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May 1949

Racial Variations in Immunity to Syphilis: A Study of the Disease in the Chinese, and Negro Races

Arch Derm Syphilol. 1949;59(5):593. doi:10.1001/archderm.1949.01520300103017

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The authors have presented an analytic comparison of three syphilitic groups, the white and Negro races of Baltimore, Md., and the Chinese race of Peiping, China. Their study led them to conclude that, regardless of sex or race, the disease is essentially the same in all people. Syphilis was found to be a less serious disease in the Chinese than in either white or Negro races. This is demonstrated by the frequency of latency. The proportion of latency in the Chinese male approached that in the white female.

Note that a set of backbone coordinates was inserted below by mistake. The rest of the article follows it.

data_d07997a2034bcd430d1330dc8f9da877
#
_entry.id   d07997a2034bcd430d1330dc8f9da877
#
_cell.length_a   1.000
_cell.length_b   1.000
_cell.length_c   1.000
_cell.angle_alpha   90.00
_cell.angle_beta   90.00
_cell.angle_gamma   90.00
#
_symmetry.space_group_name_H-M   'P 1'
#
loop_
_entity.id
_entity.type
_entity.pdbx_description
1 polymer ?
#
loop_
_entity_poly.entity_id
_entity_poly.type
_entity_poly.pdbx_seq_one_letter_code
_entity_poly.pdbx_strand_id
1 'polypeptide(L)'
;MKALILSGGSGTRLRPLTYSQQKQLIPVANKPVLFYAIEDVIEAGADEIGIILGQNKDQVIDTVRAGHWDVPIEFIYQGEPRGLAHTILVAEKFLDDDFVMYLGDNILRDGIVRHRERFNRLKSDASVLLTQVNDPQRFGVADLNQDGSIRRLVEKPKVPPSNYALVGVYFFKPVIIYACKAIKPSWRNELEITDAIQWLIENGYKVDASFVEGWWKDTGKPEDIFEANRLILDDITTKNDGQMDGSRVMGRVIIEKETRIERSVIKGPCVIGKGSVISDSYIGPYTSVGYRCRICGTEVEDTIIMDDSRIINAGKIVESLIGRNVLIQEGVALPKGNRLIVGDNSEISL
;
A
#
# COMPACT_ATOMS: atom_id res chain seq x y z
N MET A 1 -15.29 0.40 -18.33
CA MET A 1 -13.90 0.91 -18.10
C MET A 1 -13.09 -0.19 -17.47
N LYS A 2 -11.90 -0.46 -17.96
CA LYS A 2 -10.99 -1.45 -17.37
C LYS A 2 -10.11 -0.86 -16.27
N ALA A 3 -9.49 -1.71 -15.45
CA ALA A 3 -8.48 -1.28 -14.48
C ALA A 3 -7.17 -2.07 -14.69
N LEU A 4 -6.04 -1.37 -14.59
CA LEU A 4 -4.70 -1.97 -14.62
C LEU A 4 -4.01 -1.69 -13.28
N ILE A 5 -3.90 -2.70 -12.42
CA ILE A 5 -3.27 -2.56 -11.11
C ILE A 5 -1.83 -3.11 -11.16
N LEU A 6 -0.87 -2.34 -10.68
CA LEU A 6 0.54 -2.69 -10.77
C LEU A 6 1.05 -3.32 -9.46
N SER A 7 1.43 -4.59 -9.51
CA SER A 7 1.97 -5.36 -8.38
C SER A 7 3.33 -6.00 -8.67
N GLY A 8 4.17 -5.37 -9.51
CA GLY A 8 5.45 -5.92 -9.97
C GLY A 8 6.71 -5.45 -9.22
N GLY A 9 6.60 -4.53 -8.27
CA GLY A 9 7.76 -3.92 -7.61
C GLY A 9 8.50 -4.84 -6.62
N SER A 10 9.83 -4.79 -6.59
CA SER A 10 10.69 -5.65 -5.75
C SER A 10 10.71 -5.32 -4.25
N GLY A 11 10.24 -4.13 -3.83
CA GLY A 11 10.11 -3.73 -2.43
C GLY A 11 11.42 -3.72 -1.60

Early in the disease, the Chinese were found to react more violently than the white or Negro races. Chinese males were fifteen times as often the subjects of skeletal lesions and twice as often the subjects of symptomatic meningeal lesions as white males. However, as the infection progressed into the later stages, the excess of neural localization in the Chinese male was

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